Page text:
Chronic (or long term) stress is a common, under-recognised problem in our feline friends. It can have serious consequences with regard to their health.
Some subtle changes of behaviour that can indicate your cat is stressed, include:
- Changes in appetite
- Changes in sleep patterns
- Decreased play
- Decreased or increased grooming
- Being easily startled
- Increased facial rubbing
Or more obvious signs of stress include:
- Aggression towards owner, or other pets
- Toileting outside of the litterbox
- Marking with urine
If we recognise the signs of stress, then we can try to identify the causes, and help rectify them.
Common causes of stress in our cats include:
- Other pets in the household
- Pets outside the house
- Moving to new home / area
- Veterinary visits (see below for ways to reduce stress when visiting your vet)
- Changes in the household
- Painful conditions
So why is stress important to recognise in our cats?
Stress has a role in the development of FIC (feline interstitial cystitis) which causes bladder irritation and pain, IBS (irritable bowel syndrome) seen as chronic diarrhoea and various skin conditions.
Stress will also cause the release of glucocorticoids, which affect the areas of the brain that are important for memory, learning and emotions. Initially, they potentiate memory-formation and learning (we often remember stressful events clearly) but extreme or long-term levels inhibit it.
Stress can lead to animals being fearful of noises they were previously used to, or cause relationships between animals they seemed happy with to break down. In cats’ cases, they often avoid other cats they seemed happy to get along with or even start fighting with them out of the blue.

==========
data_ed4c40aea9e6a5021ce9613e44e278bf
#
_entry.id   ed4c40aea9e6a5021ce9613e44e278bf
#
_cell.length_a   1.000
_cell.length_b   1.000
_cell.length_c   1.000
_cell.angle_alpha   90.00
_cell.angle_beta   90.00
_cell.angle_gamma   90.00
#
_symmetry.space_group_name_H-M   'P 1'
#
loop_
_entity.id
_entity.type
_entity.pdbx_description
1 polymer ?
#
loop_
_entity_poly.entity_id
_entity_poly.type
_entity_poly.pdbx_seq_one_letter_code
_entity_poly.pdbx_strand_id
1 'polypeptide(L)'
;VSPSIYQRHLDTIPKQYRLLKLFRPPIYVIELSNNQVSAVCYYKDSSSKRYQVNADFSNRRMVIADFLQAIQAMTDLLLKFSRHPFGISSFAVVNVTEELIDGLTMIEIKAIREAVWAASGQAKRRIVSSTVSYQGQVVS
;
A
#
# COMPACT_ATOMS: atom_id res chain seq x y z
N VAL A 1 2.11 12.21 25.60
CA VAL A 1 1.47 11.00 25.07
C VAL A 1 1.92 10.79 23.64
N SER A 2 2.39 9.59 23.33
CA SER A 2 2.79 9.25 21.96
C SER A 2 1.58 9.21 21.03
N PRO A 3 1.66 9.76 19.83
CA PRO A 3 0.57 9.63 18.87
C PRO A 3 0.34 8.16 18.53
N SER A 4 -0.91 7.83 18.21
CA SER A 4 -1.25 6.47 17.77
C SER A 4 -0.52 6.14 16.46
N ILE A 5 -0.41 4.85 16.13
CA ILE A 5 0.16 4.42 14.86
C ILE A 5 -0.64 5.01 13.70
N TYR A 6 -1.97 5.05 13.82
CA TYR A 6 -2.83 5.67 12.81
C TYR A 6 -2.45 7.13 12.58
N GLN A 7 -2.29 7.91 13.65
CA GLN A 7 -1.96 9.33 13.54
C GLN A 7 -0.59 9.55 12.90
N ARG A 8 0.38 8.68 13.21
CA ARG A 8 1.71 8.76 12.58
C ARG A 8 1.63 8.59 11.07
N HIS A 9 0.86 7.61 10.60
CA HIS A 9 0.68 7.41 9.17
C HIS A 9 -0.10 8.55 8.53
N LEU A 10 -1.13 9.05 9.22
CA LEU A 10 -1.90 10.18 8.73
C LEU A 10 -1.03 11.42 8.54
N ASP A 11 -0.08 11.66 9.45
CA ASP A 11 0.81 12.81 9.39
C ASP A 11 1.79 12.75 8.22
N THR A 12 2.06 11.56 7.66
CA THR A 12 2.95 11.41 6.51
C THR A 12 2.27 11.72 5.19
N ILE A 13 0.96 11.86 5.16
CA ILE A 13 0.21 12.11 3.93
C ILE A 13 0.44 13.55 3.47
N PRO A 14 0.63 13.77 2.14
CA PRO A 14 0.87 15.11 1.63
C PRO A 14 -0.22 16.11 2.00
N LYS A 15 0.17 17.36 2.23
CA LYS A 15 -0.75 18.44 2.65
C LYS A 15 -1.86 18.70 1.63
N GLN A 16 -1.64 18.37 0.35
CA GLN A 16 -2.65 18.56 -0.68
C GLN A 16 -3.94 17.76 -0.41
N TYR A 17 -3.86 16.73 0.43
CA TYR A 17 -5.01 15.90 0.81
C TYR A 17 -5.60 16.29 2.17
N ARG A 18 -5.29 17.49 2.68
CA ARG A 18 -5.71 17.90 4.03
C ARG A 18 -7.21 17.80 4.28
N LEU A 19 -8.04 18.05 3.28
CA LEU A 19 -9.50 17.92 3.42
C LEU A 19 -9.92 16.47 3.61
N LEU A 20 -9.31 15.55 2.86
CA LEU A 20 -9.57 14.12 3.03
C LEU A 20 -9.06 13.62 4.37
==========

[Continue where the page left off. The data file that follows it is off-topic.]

In extreme cases, stress can lead to stereotypical, compulsive behaviour such as flank and tail sucking and licking.
Some strategies you can use to reduce stress in our feline friends:
What about the stress of going to the vet?
We recognise that veterinary visit can be stressful. Some tips to prepare your cat for the trip include:
- Leave the crate out somewhere obvious so the cat gets used to it, can rub their smell on it and can even use it as a bed.
- Put a non-slip, comfortable bed inside the crate for trips
- Spray the crate/bedding with ‘Feliway’. Remember to do this at least 15 minutes before you need the crate so the alcohol can dissipate.
- Feed your cat by the crate. Intentionally moving the food into the crate (slowly!) can create positive associations with the crate
In the car:
- Strap the crate in or put it in a footwell so it can’t shift about, and cover with a towel.
- Don’t let your cat out to look around. This can increase fear, anxiety and stress, and make it hard to get the cat back in the crate when you get to the clinic.
At the clinic:
- Cover the crate with a towel so cats can’t see people or other animals
- Put the crate up high instead of on the floor. There’s nothing scarier to a cat than a dog coming up to sniff their cage!
- If your cat is feeling stressed, meowing or even panting, ask our staff to find you somewhere quiet to wait.
If you have any concerns that your cat is stressed or struggling to cope with its environment, give your local Anexa vet clinic a call.